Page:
PRINCIPAL boys are becoming an endangered species in professional pantomime – apparently young audiences brought up on boy bands and “reality” television shows find it hard to accept the idea of a girl dressed as a boy.
But the tradition lives on in amateur panto, and at Shaftesbury this year, director Rosie King has not one but two Jacks (and two Princesses) giving more opportunities for some of the arts centre’s talented young performers.
Beth Grey and Anne-Louise Richards alternate the hero’s role, with Eleanor Wetherilt and Lauren Hayes taking turns as Princess Melanie.
Rising star Philip White, who has already impressed in several Shaftesbury shows and was in She Stoops to Conquer at Bath Theatre Royal last summer, plays Silly Billy, working his socks off on the audience participation song. In March this year he will make his debut as director with 100, a one-act play in the Dorset Drama League Festival.
New faces in the cast of Jack and the Beanstalk include Scott Henstridge as Fleshcreep, complete with red-tipped,punk-spiked hair which adds about 10 inches to his height, Helen and Ella Cluett as Daisy the Cow, and Vee Cooper, a back-stage stalwart, making her stage debut as the unfortunate Mrs Blunderbore.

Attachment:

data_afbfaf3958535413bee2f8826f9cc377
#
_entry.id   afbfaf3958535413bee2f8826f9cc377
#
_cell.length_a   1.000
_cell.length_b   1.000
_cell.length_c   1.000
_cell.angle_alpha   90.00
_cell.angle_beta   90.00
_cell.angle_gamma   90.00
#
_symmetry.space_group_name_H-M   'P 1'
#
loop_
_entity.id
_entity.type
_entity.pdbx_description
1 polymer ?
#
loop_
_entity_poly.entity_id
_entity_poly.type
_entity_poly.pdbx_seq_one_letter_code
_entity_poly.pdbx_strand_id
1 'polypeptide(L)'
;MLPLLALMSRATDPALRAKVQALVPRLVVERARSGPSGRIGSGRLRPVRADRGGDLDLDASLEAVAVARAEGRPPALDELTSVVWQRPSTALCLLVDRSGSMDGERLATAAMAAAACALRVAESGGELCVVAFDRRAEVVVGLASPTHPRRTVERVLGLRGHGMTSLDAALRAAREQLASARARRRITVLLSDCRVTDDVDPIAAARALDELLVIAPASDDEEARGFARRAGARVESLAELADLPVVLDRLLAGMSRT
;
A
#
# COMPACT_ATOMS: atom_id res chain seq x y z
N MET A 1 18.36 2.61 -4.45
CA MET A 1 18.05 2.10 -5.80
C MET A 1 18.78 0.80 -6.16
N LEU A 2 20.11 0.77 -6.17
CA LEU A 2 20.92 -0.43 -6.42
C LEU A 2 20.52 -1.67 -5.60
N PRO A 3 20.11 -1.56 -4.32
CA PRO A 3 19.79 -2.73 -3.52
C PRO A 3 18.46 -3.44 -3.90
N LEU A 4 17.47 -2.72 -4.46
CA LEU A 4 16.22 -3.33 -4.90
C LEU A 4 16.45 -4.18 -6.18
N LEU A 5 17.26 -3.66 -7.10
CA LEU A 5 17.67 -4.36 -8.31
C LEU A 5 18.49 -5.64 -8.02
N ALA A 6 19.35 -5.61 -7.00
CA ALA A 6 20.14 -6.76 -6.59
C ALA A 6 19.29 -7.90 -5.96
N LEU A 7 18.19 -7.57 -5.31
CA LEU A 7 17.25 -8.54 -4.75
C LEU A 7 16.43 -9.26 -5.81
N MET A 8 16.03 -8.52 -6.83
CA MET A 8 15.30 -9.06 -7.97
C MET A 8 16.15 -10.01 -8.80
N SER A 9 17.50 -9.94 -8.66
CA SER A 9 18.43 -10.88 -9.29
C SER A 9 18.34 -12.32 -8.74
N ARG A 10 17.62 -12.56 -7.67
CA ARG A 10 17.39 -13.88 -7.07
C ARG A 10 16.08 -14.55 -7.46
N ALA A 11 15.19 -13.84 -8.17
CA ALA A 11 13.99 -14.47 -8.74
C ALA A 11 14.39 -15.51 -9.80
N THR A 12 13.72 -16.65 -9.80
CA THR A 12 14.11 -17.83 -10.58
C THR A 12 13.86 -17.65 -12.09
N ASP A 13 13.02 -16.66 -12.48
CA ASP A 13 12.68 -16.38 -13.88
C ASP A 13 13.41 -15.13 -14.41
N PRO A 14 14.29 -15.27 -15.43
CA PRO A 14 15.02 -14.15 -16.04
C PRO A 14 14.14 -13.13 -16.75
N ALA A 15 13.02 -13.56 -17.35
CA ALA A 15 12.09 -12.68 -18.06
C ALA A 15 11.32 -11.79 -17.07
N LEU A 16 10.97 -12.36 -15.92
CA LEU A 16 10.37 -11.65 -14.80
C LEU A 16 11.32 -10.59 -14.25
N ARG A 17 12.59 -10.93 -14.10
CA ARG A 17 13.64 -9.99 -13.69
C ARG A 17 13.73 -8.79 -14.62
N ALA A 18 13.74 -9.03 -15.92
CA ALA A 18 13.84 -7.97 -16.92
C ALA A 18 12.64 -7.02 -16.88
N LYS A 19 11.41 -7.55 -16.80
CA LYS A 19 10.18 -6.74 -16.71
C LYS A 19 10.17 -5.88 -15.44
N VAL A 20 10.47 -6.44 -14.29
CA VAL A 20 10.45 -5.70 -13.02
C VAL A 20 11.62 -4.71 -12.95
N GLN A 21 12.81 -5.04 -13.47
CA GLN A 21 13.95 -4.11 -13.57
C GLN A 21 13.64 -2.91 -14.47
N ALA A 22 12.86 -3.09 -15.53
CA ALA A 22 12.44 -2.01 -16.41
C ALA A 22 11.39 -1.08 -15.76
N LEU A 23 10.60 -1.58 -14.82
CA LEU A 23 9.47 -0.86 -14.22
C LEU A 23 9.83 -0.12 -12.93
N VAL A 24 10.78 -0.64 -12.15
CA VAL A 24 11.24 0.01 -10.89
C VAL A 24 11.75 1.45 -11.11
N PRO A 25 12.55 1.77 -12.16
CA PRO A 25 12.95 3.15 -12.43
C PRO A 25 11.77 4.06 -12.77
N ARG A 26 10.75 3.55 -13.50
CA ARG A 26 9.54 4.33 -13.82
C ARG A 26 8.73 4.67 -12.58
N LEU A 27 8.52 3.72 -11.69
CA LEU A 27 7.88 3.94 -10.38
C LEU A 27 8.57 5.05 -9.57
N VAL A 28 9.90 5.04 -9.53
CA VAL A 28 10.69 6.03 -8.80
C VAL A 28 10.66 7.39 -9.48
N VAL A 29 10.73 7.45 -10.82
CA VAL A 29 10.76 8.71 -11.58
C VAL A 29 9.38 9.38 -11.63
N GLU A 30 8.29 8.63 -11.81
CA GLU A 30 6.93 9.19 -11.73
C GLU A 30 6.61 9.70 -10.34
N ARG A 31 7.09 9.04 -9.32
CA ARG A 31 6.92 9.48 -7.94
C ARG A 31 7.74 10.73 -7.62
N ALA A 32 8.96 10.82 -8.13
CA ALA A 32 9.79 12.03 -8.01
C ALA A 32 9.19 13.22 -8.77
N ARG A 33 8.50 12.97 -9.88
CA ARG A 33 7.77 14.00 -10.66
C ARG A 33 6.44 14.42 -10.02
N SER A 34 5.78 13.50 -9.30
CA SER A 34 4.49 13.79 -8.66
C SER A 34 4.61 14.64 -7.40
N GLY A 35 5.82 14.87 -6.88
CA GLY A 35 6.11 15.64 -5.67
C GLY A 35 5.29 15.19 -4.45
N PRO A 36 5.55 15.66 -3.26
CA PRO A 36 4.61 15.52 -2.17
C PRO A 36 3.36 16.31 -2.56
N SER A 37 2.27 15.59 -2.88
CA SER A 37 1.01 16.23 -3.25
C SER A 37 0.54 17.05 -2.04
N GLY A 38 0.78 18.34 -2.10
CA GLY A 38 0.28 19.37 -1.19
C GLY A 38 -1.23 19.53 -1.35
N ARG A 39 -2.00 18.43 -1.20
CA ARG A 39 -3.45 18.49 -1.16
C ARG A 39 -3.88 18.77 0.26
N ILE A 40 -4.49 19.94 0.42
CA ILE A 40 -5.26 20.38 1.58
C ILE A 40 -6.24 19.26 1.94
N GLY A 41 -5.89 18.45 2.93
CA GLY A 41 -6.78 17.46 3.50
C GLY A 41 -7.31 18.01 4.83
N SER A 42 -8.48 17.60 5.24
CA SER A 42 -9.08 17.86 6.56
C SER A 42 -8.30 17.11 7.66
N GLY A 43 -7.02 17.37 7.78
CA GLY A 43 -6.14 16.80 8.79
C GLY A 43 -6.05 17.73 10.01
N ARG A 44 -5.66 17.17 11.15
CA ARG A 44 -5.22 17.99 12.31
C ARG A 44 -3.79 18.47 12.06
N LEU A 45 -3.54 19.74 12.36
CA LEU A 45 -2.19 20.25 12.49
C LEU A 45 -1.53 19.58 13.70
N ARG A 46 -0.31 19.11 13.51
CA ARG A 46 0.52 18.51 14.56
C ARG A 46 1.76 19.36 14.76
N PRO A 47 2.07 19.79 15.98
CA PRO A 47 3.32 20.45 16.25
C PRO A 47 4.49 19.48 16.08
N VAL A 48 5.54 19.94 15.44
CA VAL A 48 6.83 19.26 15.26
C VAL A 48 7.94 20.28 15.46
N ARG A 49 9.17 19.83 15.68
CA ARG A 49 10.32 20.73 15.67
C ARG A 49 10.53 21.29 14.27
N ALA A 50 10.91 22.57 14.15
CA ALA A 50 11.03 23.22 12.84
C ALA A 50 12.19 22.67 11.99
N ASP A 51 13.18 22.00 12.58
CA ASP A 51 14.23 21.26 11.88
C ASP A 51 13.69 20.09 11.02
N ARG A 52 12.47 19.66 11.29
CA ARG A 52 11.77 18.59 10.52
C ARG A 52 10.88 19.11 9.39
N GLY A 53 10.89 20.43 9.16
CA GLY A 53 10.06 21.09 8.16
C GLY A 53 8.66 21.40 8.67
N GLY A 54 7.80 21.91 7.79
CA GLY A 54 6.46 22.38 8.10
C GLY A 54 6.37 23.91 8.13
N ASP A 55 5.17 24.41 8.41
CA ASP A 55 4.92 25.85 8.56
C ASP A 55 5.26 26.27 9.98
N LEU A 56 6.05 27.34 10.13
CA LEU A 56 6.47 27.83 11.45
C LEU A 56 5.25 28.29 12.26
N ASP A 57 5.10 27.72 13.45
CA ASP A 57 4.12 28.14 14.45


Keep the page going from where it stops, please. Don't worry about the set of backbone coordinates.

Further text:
The strong cast includes Sam Skey as Giant Blunderbore, Jerome Swan as the weak-kneed King Satupon, Charles Dillon (who was so impressive in Sweeney Todd) as the town crier Clarence Clanger, Beth Stewart as the Vegetable Fairy and David Luxton as Dame Trott.
One of playwright John Morley’s innovations is a duo of comic policemen, Sergeant Spick and Corporal Span, played with energy and humour by Jade Hall and Anthony Atwood.
Shaftesbury’s pantos are always a real team effort, and this year’s back-stage crew have really pulled out all the stops to create some fabulous costumes, great sets, beautiful back-cloths and spectacular sound and lighting effects.
Musical director David Grierson is a brilliant and versatile pianist, keeping the action skipping along and choreographers Barbara Arnold and Sophie Lester have created some lively and imaginative dance and movement.
The audience loves the little dragon – who unfortunately is not named in the programme. It’s an unorthodox addition to the usual Jack and the Beanstalk cast, but there’s always room for such a charming creature, and it’s an excuse for a favourite song too!
Jack and the Beanstalk continues at Shaftesbury Arts Centre until 6th February.
FOOTNOTE: Ella Cluett, who is one half of Daisy the Cow, is also the little dragon.